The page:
MANICOUAGAN RESERVOIR


Manicouagan Reservoir in Canada is multiple buttress dam, and it was constructed on Manicouagan River stretching 133 miles. The construction of the dam began in 1959 and by 1970, and the primary purpose for the dam is to generate electricity and supplying water to the powerhouses. It has the capacity of 2,596 megawatts. The dam is the fourth largest in volume holding capacity of 141.8 cubic kilometers. The project is owned and operated by Hydro Quebec.

LAKE NASSER


Lake Nasser is a reservoir located in the south of Egypt. The lake is approximately 341 miles long and 22 miles wide at its widest part. This man-made lake has a surface area of 2,030 square miles. The deepest part of this lake measures 600 feet. The majority of the lake lies in Egypt, but a section of the reservoir is also located in Sudan. The Sudanese refer to the body of water as Lake Nubia.

BRATSK RESERVOIR

Bratsk Reservoir

The Bratsk Reservoir was constructed in Russia, on the Angara River, in 1967. This enormous body of water covers more than 2,110 square miles and is named after the nearby city of Bratsk.

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Politics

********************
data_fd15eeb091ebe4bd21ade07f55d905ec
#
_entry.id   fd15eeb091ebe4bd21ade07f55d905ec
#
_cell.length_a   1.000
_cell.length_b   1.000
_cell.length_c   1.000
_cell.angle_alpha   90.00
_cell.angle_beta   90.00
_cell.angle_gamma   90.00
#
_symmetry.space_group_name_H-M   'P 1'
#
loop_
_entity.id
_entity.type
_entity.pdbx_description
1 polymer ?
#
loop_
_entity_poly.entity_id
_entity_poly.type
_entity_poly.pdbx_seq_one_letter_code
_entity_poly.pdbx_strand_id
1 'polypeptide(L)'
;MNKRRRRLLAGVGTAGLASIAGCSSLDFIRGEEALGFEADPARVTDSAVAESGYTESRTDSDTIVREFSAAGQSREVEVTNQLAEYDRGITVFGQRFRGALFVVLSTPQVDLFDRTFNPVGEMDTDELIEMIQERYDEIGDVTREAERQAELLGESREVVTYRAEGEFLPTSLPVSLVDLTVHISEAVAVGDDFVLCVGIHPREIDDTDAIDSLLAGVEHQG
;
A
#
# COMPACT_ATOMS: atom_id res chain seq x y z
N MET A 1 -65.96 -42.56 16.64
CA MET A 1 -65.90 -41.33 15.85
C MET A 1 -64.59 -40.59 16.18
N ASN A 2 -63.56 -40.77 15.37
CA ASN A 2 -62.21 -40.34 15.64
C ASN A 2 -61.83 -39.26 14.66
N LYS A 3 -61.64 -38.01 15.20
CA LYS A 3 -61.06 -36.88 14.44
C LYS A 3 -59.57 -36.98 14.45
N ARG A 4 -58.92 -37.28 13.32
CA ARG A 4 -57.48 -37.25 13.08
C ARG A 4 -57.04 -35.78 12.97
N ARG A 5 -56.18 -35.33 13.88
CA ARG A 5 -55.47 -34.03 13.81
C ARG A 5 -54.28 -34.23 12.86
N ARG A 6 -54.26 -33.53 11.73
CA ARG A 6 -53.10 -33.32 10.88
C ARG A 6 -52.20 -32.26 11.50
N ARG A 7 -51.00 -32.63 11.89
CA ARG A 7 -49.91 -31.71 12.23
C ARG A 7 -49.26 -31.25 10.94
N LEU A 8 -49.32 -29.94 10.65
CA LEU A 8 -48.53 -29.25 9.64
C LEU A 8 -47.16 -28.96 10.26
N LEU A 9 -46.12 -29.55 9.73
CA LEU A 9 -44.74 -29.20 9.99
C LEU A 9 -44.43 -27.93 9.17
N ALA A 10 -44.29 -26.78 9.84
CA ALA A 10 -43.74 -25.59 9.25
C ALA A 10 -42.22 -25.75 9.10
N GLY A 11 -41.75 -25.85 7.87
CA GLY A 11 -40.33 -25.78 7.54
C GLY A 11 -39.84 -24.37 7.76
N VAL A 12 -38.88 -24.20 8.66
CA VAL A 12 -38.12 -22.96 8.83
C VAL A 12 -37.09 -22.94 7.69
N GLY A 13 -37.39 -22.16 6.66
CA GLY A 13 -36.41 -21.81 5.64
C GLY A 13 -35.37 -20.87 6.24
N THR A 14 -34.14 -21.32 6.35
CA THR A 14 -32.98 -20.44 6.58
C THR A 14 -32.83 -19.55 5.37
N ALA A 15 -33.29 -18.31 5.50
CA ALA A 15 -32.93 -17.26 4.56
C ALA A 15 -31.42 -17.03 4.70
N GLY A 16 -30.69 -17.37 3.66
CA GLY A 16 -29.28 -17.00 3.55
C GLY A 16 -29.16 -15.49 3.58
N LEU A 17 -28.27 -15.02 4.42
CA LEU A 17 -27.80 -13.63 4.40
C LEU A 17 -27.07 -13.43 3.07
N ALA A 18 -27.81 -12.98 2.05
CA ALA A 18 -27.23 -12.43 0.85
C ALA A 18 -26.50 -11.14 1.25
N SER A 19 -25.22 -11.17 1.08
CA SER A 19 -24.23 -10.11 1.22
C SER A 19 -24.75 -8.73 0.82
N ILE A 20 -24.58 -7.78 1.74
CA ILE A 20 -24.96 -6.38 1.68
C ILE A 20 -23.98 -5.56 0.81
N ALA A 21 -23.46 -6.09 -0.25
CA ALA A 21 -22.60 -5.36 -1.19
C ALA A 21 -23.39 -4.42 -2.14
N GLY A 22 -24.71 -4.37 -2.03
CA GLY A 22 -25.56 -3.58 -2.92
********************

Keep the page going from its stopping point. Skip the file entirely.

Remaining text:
Should Nigeria embrace Capitalism? Is what’s good for the merchants good for Nigeria?

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Indian merchants who knew Sheikn Rashid recall that his favourite saying was,

“What’s good for the merchants is good for Dubai.”

– Sheikn Rashid

The motto famous in Dubai as the philosophy behind the Making of the Megapolis. They also recall what a thrill it was for Emiratis each time a new merchant arrived to set up shop. Just sixty years ago Dubai’s population scraped a living by picking dates, diving for pearls, or sailing in wooden dhows to trade with Iran and India.

Dubai’s waterways: Dhows pictured on the city’s creek was once the centre of Dubai’s pearl trade

The emirate went from desert backwater to the Manhattan of the Middle East in just 50 years